Turkey puts on massive show of unity in face of Western criticism


Before millions, Erdogan reiterates call that death penalty for coup plotters should be debated in parliament

Demonstrators wave Turkish flags in front of giant screens on Sunday at Istanbul rally against failed 15 July military coup (AFP)
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Last update: 
Monday 8 August 2016 8:32 UTC

ISTANBUL, Turkey – Millions of Turks answered a call by President Recep Tayyip Erdogan to gather at Istanbul’s Yenikapi Square on Sunday to display a united front after the botched coup attempt of 15 July.

The Turkish president also sought to use the biggest rally in Turkish history to send a message to Western allies critical of his sweeping post-coup crackdown that his actions enjoy widespread popular support.

He reiterated his call that the reinstatement of the death penalty for the coup plotters be debated in parliament.

“The leaders of political parties are here. They know you demand the death penalty. It is for parliament to decide. I will approve any decision in that regard,” Erdogan told a jubilant crowd.

He said that political parties will likely accept the demand of the people.

Turkey abolished the death penalty in 2004. The last execution was carried out in 1984.

“I thank all my brothers who took to the streets on 15 July and stared down the barrels of rifles, faced down tanks and helicopters. That night millions of citizens literally defied death and wrote their names in history,” Erdogan said.

Erdogan placed the defeat of the coup attempt alongside what many Turks consider the defining moments of Turkish history.

“Nobody can place this nation under captivity,” Erdogan said. 

Authorities pulled out all the stops to ensure massive participation.

Public transport was free, free water was distributed to attendees, and a variety of entertainment - from live musical performances to Ottoman-style military band marches - occupied the crowds that had gathered since the morning hours.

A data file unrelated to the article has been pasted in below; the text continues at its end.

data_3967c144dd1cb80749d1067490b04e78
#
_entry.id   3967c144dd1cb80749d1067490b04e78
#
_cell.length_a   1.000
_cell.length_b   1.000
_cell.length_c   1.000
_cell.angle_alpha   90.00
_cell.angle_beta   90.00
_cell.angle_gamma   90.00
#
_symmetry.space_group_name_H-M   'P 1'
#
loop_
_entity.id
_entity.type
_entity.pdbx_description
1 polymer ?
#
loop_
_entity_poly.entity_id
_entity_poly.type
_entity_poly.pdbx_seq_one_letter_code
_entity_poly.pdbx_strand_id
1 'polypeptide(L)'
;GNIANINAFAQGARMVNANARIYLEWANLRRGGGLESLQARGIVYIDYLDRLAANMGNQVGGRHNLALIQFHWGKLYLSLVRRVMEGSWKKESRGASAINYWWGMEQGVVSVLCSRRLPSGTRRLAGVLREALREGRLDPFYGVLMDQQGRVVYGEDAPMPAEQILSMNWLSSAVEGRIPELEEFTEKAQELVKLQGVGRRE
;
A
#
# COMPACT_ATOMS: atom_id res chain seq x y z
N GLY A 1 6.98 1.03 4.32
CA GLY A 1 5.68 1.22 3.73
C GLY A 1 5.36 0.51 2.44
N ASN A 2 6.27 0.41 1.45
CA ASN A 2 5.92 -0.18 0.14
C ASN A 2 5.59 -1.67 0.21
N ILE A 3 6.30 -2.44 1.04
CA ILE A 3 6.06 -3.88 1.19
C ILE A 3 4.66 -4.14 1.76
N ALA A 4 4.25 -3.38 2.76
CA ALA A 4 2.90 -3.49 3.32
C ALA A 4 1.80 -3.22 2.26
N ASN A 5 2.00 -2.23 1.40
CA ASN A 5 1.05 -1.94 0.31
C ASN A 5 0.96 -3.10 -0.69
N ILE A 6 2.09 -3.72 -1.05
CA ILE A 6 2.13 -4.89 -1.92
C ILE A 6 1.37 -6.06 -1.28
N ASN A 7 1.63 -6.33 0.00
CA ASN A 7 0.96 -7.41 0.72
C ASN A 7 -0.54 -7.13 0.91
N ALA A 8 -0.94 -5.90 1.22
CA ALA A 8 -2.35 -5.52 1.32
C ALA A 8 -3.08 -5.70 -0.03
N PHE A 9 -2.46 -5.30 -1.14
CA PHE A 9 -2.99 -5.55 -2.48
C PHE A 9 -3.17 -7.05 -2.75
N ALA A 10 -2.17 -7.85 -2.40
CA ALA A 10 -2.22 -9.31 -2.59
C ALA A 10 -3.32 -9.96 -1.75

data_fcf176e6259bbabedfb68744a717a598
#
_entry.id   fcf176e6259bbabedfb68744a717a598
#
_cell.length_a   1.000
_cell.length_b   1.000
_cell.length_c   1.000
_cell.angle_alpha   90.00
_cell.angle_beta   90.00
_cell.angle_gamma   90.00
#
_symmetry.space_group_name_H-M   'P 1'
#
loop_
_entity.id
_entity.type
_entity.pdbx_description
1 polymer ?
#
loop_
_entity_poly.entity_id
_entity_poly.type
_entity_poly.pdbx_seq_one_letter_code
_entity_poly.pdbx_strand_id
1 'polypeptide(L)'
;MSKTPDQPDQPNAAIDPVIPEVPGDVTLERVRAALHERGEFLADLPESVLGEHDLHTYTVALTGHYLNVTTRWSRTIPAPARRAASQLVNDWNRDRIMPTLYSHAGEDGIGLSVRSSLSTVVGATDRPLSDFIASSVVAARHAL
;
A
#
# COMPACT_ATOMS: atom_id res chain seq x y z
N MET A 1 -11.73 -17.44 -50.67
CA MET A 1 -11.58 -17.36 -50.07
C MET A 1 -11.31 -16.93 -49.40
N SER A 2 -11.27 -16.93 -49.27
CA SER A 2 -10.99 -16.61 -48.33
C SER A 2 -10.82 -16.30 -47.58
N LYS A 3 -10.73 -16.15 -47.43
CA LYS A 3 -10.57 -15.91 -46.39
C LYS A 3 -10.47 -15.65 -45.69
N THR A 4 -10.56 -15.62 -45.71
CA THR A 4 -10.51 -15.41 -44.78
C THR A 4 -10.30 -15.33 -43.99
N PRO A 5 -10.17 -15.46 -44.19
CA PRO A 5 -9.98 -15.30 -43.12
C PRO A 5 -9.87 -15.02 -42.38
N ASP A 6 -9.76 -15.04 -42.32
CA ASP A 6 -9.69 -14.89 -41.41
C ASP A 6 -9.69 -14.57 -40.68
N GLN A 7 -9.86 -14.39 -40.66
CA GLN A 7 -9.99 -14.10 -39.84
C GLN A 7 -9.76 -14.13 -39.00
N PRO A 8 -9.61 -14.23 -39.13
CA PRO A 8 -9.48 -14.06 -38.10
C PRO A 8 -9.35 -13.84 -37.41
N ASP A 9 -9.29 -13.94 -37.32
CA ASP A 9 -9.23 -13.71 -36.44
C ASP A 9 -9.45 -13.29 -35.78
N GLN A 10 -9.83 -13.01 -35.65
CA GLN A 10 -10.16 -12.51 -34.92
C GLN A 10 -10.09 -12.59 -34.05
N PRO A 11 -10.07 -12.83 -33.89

Flyers were distributed around Istanbul that read: "The triumph belongs to democracy, the squares belong to the people." The slogan has become a much-used one since the coup attempt.

People were also invited to gather at squares in towns and cities across the country to mark what was billed as the “Democracy and Martyrs’ Rally”.

A huge wall was erected at the rally site listing the names of the 240 civilians killed during the coup attempt. The names were listed under a banner that read: “The nation is grateful to you.”

The military’s top commanders were also invited and attended, in a poignant message that the country’s armed forces as a whole were not being held responsible for the coup attempt.  

Sunday’s rally also marked the first time that leaders of opposition parties joined Erdogan and the ruling AKP, represented by Prime Minister Binali Yildirim, to address crowds at the same event.

Officials have continuously issued calls that people only carry the Turkish flag and do not publicly display any particular party affiliations.

Kemal Kilicdaroglu of the Republican People’s Party (CHP) and Devlet Bahceli of the Nationalist Movement Party (MHP) attended the rally after receiving personal invitations from Erdogan.

“I thank you very much for this display of solidarity. We are Turkey today, 15 July was an attempt at occupation, 15 July was our second war of independence,” Yildirim said. “Every blow that doesn’t kill us will only make us stronger.”

Yildirim said the government would not be motivated by revenge, but by the desire to see justice served. He also said it would never forsake democracy.